As of today, with all due respect to QlikView and Spotfire, I would not know how else to:
In summary, if you need an “analytical dashboard” or visual discovery platform, an extension of your existing BI infrastructure that provides a superb interface to navigate through structured data (CRM, ERP….), you need Tableau.
I am of course dying to see the platform evolve further in terms of online data sources, connecting to Google Analytics, BigQuery or even Salesforce in a more reliable way. But it will eventually get there.
Of course, once visual discovery has been served, an additional need arises to deliver the fruits of Tableau’s impressive slicing and dicing capabilities, as well as provide a context for them that goes beyond structured data.
Information Delivery is precisely about meeting this need. And, as it happens in many orders, this is something that requires an ad-hoc, best-of-breed approach well differentiated from visual discovery. In particular, the following are essential to its success:
Most Sweetspot clients have understood this essential dichotomy (which leaves behind prior layers/stages such as Data Integration), and this is precisely the secret of their success at both levels:
Where Tableau brings rich discovery for structured data, Sweetspot brings unlimited connections to semi-structured and unstructured data (the case for much of our digital data sources) into a business friendly delivery-only layer.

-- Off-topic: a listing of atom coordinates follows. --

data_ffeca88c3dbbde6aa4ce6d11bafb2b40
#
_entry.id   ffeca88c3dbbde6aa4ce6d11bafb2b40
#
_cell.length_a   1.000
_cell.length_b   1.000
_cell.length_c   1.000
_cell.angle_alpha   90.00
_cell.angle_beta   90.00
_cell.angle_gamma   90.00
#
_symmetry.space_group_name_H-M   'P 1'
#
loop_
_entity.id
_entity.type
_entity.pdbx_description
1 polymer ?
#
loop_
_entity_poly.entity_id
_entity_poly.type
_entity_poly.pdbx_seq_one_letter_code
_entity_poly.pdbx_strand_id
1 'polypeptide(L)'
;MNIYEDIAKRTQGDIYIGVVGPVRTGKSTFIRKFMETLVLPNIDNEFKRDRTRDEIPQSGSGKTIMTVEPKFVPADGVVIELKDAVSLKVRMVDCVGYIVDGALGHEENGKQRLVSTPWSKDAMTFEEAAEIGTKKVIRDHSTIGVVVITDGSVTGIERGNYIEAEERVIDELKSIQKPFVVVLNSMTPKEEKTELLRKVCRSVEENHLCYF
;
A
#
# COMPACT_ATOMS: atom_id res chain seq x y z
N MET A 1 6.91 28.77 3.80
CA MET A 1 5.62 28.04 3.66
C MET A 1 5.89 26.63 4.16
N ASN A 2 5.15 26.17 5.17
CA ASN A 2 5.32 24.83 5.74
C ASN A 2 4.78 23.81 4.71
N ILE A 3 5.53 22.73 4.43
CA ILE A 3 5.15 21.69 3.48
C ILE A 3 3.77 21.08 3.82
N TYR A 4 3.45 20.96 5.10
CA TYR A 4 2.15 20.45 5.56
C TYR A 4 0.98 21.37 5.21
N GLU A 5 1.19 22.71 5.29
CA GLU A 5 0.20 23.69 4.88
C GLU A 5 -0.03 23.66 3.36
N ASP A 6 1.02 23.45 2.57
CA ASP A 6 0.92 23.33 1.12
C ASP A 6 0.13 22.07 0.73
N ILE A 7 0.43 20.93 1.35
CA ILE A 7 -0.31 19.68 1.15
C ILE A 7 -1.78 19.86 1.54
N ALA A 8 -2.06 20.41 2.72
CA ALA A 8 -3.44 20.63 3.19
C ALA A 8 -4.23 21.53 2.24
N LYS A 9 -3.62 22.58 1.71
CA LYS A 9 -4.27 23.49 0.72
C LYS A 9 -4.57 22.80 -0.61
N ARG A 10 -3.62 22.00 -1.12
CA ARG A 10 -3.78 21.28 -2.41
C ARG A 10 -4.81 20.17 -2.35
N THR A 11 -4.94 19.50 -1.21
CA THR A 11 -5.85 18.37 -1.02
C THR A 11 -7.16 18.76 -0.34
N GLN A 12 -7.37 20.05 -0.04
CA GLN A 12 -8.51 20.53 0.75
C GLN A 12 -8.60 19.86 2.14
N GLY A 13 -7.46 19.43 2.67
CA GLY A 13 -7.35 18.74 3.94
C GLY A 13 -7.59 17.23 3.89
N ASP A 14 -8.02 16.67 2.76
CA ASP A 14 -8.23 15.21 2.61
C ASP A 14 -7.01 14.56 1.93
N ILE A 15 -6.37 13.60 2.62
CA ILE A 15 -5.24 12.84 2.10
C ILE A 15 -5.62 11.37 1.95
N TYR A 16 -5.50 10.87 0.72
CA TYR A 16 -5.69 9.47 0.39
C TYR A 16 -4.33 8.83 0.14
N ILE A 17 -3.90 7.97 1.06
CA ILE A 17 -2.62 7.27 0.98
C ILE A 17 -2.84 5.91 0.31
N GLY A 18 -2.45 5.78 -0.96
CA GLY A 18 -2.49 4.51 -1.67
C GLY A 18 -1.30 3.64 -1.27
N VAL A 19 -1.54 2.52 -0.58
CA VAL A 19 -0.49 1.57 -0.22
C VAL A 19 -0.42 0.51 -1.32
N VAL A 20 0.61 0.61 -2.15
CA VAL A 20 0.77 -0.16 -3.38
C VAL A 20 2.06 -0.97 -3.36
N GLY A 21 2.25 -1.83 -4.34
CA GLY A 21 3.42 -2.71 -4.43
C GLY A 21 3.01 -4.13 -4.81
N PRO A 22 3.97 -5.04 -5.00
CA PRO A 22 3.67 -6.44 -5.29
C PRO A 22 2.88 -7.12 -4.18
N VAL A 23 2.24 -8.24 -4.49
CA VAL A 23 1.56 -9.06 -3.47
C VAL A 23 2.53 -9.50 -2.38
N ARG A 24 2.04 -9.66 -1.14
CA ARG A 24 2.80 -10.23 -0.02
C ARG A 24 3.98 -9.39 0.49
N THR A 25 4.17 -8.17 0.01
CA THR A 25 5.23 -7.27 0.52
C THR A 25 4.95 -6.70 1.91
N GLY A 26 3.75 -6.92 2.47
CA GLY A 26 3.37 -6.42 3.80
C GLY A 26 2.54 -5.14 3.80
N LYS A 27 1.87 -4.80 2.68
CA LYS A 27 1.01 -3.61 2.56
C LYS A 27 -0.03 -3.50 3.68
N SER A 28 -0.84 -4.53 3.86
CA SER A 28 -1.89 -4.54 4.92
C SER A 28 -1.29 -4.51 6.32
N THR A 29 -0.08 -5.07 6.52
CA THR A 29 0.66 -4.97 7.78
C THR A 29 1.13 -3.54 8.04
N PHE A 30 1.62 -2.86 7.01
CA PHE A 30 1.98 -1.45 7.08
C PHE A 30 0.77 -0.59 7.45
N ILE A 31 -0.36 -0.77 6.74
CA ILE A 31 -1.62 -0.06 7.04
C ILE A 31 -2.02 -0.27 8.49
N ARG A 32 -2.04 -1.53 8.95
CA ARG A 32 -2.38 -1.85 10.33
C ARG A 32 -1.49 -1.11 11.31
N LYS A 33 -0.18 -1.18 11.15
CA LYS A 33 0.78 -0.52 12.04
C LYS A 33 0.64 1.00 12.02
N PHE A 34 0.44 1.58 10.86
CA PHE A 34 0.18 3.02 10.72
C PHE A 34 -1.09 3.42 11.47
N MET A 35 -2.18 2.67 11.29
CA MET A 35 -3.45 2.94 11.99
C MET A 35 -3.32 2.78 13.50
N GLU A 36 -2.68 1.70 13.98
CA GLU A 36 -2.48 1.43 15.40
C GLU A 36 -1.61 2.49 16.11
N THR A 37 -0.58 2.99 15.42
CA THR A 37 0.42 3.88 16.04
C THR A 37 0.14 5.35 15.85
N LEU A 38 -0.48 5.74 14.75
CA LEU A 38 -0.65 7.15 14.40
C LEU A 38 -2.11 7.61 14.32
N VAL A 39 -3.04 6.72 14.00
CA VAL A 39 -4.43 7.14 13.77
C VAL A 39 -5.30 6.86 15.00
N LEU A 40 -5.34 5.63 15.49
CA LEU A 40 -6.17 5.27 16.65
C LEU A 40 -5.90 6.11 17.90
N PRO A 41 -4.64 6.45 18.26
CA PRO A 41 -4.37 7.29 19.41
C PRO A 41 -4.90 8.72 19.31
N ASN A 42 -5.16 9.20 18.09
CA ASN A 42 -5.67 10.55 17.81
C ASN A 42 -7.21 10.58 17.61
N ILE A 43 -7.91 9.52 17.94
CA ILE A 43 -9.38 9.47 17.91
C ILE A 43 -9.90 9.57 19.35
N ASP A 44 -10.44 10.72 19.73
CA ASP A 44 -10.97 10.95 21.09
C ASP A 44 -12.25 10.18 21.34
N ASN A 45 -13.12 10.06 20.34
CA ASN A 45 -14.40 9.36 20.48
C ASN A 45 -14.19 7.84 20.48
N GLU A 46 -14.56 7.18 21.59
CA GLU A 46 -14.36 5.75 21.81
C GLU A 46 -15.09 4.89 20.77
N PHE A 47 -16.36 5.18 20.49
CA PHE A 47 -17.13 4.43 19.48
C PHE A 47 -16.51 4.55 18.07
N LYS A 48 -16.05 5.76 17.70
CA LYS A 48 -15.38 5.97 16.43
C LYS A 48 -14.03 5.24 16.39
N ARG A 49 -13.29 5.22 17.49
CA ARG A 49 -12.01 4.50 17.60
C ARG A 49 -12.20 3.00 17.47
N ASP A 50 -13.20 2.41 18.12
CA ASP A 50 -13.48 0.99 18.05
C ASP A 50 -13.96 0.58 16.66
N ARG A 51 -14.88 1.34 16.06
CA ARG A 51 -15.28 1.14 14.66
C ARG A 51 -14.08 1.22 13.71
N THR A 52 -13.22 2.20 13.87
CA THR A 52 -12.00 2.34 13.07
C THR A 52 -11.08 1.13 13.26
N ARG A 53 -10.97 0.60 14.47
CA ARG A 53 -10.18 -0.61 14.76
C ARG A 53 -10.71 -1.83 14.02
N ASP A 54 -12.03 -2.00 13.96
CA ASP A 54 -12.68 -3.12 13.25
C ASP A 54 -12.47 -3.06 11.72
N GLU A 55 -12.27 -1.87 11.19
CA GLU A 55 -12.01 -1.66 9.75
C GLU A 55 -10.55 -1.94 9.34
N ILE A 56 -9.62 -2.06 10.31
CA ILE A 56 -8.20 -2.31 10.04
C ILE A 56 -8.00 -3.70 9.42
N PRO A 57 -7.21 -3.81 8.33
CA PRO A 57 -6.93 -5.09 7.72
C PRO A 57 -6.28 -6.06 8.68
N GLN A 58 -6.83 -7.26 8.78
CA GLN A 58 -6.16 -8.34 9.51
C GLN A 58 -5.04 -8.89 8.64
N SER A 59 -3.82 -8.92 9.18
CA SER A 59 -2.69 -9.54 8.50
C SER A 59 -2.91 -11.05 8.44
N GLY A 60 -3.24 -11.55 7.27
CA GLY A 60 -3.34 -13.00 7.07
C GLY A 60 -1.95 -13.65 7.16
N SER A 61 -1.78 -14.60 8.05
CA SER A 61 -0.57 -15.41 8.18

Where Tableau gives you a never-ending playing field to present the many faces of data, Sweetspot distributes a single version of the “truth” across the entire enterprise, joined by analyst insights and comments, workflow scenarios, forecasts and a timeline of events affecting one or multiple metrics.
And also to bear in mind:
Sweetspot is as poor a choice for mere data visualization as Tableau is for digital performance dashboards or executive distribution. Trying to cover both needs with one single tool is the perfect formula for failure – and a severe waste of time and resources.
Of course there are strong alternatives to Tableau and it would not be fair to leave them without proper mention.
I am certain that QlikView and Spotfire are extremely powerful tools, and I have also had the opportunity to see some of our best (Sweetspot) clients working with them in impressive ways. I just happened to put more emphasis on visualization resources and ended up sticking with Tableau for now.
Not Another Dashboard.